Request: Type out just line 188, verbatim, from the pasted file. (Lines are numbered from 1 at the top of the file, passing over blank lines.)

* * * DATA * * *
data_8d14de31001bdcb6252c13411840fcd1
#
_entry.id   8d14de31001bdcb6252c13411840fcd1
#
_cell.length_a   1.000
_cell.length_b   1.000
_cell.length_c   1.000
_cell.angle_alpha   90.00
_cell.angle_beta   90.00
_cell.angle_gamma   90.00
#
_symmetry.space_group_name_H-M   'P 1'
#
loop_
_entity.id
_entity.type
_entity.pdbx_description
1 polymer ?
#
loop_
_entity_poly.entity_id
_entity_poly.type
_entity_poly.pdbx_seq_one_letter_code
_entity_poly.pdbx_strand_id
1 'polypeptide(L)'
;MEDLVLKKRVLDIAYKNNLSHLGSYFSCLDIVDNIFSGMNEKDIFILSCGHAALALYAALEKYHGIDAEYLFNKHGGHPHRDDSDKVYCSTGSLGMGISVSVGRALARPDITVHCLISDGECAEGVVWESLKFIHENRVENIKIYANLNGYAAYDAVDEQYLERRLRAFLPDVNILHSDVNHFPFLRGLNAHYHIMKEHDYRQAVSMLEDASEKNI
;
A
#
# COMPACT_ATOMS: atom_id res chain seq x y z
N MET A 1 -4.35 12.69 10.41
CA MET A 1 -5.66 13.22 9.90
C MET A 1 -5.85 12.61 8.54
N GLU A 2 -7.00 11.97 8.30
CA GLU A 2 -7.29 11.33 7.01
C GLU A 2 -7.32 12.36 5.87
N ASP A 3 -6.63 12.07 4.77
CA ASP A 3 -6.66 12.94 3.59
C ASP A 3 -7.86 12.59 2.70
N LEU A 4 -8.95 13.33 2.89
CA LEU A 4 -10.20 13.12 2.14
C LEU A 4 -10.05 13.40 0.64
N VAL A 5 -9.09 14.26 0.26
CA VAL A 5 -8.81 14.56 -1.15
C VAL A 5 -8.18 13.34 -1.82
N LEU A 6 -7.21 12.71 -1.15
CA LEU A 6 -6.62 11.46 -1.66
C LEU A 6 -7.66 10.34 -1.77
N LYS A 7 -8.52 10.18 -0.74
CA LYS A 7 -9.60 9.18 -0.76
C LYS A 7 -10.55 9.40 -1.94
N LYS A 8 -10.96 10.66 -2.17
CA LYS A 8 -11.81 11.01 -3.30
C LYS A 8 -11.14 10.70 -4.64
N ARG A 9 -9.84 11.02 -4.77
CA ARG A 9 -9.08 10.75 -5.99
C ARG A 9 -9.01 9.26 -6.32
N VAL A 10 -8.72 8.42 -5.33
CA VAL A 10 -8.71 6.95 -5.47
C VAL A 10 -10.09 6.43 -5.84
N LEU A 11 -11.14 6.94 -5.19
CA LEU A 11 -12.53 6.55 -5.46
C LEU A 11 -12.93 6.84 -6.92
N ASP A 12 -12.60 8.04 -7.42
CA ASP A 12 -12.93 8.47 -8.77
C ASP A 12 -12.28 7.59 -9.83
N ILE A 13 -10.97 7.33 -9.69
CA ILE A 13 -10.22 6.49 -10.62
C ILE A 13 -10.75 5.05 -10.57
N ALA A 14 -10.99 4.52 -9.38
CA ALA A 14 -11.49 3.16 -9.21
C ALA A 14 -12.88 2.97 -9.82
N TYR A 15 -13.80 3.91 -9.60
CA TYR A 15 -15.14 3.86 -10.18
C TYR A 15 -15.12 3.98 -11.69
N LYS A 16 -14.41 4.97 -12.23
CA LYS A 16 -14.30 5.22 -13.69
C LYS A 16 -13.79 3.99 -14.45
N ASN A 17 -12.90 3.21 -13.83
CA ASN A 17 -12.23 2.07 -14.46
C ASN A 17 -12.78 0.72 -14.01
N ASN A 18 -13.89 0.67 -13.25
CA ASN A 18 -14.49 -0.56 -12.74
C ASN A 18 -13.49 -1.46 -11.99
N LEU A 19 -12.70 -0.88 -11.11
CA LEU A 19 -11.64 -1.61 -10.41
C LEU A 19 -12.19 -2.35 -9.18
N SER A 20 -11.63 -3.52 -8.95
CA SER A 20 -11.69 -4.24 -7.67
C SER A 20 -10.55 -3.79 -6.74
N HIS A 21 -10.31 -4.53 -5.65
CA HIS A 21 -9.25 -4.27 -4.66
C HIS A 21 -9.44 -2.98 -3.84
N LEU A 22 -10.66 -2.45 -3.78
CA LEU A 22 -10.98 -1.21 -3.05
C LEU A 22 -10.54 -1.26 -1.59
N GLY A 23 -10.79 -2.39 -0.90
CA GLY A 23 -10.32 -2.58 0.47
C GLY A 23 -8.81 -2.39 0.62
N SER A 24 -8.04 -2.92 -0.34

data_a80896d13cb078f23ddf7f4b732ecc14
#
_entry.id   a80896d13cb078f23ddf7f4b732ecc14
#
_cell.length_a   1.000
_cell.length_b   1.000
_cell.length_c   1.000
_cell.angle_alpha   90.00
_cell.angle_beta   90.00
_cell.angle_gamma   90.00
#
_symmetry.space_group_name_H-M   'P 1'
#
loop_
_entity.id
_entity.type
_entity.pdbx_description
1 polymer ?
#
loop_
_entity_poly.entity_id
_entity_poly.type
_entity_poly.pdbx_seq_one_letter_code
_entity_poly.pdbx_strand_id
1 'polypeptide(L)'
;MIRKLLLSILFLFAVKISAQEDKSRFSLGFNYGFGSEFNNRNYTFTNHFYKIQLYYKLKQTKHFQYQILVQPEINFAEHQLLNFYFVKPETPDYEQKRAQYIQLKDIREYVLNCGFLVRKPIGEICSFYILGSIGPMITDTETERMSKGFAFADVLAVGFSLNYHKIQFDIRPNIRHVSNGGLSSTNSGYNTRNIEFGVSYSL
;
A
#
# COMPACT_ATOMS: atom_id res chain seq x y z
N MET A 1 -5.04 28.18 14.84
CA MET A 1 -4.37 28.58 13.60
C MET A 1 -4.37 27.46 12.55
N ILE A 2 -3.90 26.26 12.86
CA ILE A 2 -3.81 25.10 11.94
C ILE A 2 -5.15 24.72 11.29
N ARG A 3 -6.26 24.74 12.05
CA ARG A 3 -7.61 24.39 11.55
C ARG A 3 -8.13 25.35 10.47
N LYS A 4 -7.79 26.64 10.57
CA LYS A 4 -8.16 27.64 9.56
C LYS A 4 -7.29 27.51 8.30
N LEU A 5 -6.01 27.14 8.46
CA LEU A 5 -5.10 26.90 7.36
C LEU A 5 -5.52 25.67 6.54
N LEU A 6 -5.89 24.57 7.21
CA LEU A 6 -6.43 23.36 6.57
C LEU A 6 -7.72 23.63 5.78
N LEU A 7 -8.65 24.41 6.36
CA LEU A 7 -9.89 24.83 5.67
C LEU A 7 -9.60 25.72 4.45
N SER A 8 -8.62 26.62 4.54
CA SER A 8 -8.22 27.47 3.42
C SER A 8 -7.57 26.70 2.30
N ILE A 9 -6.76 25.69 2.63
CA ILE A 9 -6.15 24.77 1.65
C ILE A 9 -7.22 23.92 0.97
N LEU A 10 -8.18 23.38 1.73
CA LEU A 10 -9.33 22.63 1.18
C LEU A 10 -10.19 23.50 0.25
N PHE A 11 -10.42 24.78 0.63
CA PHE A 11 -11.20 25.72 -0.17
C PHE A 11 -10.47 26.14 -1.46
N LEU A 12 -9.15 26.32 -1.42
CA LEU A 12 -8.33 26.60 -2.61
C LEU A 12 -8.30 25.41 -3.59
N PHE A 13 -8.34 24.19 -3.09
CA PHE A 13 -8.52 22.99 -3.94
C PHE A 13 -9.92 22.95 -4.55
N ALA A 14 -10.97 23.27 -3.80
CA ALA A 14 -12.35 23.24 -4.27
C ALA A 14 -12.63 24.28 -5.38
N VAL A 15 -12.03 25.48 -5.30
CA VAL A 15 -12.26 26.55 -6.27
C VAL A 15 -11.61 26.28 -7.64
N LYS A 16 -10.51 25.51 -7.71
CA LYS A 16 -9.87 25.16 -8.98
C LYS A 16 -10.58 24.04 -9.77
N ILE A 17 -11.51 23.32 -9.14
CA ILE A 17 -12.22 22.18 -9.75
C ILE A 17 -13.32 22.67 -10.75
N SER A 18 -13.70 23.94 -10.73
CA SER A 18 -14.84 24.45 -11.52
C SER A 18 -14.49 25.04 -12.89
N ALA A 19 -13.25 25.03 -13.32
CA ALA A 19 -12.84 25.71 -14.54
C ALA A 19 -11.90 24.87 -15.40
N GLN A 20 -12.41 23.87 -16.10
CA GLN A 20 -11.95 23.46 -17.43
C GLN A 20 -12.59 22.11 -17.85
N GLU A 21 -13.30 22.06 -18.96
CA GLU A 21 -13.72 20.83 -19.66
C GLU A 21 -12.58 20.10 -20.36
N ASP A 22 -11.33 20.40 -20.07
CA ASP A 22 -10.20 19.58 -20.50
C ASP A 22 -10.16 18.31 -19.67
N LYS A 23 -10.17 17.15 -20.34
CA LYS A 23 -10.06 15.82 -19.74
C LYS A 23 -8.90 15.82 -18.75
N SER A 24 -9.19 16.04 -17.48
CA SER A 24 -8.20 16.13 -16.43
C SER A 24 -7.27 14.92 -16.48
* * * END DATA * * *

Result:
N GLN A 20 -12.41 23.87 -16.10